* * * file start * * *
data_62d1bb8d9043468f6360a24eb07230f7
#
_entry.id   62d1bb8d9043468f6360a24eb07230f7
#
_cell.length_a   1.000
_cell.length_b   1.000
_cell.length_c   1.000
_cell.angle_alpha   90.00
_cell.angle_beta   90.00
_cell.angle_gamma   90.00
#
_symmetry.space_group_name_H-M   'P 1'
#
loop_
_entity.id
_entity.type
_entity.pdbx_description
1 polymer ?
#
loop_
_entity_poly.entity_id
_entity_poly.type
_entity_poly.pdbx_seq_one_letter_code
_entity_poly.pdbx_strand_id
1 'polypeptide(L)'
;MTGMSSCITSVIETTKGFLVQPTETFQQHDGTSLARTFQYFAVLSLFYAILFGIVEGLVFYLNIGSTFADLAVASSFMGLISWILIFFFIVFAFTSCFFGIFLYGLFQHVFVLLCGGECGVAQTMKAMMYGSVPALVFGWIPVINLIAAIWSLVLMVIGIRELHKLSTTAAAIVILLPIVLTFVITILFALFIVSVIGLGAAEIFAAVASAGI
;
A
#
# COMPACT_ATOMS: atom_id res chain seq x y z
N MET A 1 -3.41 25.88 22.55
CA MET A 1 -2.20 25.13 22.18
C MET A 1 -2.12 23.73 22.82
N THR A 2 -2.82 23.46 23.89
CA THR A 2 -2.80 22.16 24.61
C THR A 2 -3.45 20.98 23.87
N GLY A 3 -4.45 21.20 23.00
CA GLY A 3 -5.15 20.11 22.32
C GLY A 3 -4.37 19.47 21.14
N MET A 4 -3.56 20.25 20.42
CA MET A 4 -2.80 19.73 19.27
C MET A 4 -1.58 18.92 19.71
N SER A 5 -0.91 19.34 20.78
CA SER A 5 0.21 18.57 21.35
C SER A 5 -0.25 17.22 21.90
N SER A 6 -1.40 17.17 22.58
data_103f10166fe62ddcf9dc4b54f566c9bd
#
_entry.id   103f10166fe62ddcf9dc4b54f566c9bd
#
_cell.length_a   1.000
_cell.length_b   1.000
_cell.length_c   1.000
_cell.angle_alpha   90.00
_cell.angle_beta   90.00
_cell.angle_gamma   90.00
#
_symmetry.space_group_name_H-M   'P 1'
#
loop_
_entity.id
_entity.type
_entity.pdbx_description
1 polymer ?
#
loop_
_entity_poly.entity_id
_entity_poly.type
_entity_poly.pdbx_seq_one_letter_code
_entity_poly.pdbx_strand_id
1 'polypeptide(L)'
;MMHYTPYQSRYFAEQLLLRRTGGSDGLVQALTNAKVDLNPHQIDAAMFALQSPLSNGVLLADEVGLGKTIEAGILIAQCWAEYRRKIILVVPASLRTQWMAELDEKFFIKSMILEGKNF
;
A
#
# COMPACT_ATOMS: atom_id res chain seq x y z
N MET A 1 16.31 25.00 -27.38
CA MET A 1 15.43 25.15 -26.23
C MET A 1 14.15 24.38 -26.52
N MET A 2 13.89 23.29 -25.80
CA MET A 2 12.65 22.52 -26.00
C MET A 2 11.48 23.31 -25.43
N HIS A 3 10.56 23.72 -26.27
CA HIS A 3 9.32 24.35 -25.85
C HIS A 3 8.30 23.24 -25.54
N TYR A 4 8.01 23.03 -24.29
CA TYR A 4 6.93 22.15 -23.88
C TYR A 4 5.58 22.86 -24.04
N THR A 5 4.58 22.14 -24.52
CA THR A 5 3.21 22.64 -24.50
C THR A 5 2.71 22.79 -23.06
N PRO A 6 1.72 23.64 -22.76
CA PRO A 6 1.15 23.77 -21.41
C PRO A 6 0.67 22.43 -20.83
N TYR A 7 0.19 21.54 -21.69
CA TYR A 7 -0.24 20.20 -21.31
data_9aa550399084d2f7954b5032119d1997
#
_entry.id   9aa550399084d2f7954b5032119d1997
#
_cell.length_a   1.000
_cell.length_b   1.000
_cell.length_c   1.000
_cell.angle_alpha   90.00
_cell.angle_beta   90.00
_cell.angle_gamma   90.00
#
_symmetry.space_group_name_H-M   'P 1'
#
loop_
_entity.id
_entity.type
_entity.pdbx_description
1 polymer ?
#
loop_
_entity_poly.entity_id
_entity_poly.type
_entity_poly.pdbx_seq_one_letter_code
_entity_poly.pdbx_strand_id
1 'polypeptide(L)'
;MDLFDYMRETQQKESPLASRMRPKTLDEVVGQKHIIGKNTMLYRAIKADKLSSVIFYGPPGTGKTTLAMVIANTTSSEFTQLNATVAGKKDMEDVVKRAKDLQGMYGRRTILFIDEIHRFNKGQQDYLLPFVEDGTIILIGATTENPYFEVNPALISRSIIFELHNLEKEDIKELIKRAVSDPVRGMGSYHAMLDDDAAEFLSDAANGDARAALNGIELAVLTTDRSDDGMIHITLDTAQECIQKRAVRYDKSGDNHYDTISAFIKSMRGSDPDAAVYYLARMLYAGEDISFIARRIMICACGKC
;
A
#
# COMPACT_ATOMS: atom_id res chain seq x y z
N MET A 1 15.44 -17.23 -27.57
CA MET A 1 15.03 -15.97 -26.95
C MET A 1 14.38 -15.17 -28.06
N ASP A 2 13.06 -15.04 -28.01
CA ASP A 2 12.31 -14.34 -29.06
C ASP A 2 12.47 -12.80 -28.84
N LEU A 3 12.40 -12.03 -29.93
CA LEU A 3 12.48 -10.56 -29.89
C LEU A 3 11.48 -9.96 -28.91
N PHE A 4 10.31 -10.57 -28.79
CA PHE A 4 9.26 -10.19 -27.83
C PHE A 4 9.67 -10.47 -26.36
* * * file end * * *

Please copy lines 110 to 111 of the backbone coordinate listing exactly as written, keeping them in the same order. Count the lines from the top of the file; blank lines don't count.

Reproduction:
loop_
_entity.id